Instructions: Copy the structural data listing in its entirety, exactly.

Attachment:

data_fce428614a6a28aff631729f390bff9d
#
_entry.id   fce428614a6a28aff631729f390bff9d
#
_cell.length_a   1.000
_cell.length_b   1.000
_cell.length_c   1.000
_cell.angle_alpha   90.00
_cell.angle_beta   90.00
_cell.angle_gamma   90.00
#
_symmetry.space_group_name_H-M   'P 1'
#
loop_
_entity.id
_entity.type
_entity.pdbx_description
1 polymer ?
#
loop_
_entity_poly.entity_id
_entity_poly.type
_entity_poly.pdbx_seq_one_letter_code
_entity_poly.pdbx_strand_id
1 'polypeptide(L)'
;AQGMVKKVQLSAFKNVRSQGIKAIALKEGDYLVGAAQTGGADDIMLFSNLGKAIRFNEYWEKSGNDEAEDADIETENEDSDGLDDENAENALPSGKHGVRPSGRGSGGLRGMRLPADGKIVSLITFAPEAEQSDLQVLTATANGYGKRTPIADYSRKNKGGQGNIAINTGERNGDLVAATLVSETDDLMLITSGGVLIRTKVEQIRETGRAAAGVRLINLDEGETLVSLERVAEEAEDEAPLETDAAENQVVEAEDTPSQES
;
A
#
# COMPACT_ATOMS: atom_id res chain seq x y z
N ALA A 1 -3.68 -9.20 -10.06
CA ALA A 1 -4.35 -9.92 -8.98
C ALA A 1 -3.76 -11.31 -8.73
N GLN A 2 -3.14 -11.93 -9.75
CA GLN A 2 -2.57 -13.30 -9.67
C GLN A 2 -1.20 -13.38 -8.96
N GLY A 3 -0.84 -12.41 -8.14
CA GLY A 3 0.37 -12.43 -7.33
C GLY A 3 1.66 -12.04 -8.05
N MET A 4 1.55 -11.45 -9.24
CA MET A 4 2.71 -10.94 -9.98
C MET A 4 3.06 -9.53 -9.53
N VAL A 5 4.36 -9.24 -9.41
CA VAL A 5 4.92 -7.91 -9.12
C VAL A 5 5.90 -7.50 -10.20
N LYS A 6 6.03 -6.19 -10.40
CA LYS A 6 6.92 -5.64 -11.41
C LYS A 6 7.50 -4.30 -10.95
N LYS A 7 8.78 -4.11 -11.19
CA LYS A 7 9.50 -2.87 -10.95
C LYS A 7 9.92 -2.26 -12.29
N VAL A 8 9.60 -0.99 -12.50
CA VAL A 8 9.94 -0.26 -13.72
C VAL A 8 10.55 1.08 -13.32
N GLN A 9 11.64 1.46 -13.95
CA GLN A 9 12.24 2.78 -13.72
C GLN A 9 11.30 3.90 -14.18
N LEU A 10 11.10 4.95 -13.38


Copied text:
data_fce428614a6a28aff631729f390bff9d
#
_entry.id   fce428614a6a28aff631729f390bff9d
#
_cell.length_a   1.000
_cell.length_b   1.000
_cell.length_c   1.000
_cell.angle_alpha   90.00
_cell.angle_beta   90.00
_cell.angle_gamma   90.00
#
_symmetry.space_group_name_H-M   'P 1'
#
loop_
_entity.id
_entity.type
_entity.pdbx_description
1 polymer ?
#
loop_
_entity_poly.entity_id
_entity_poly.type
_entity_poly.pdbx_seq_one_letter_code
_entity_poly.pdbx_strand_id
1 'polypeptide(L)'
;AQGMVKKVQLSAFKNVRSQGIKAIALKEGDYLVGAAQTGGADDIMLFSNLGKAIRFNEYWEKSGNDEAEDADIETENEDSDGLDDENAENALPSGKHGVRPSGRGSGGLRGMRLPADGKIVSLITFAPEAEQSDLQVLTATANGYGKRTPIADYSRKNKGGQGNIAINTGERNGDLVAATLVSETDDLMLITSGGVLIRTKVEQIRETGRAAAGVRLINLDEGETLVSLERVAEEAEDEAPLETDAAENQVVEAEDTPSQES
;
A
#
# COMPACT_ATOMS: atom_id res chain seq x y z
N ALA A 1 -3.68 -9.20 -10.06
CA ALA A 1 -4.35 -9.92 -8.98
C ALA A 1 -3.76 -11.31 -8.73
N GLN A 2 -3.14 -11.93 -9.75
CA GLN A 2 -2.57 -13.30 -9.67
C GLN A 2 -1.20 -13.38 -8.96
N GLY A 3 -0.84 -12.41 -8.14
CA GLY A 3 0.37 -12.43 -7.33
C GLY A 3 1.66 -12.04 -8.05
N MET A 4 1.55 -11.45 -9.24
CA MET A 4 2.71 -10.94 -9.98
C MET A 4 3.06 -9.53 -9.53
N VAL A 5 4.36 -9.24 -9.41
CA VAL A 5 4.92 -7.91 -9.12
C VAL A 5 5.90 -7.50 -10.20
N LYS A 6 6.03 -6.19 -10.40
CA LYS A 6 6.92 -5.64 -11.41
C LYS A 6 7.50 -4.30 -10.95
N LYS A 7 8.78 -4.11 -11.19
CA LYS A 7 9.50 -2.87 -10.95
C LYS A 7 9.92 -2.26 -12.29
N VAL A 8 9.60 -0.99 -12.50
CA VAL A 8 9.94 -0.26 -13.72
C VAL A 8 10.55 1.08 -13.32
N GLN A 9 11.64 1.46 -13.95
CA GLN A 9 12.24 2.78 -13.72
C GLN A 9 11.30 3.90 -14.18
N LEU A 10 11.10 4.95 -13.38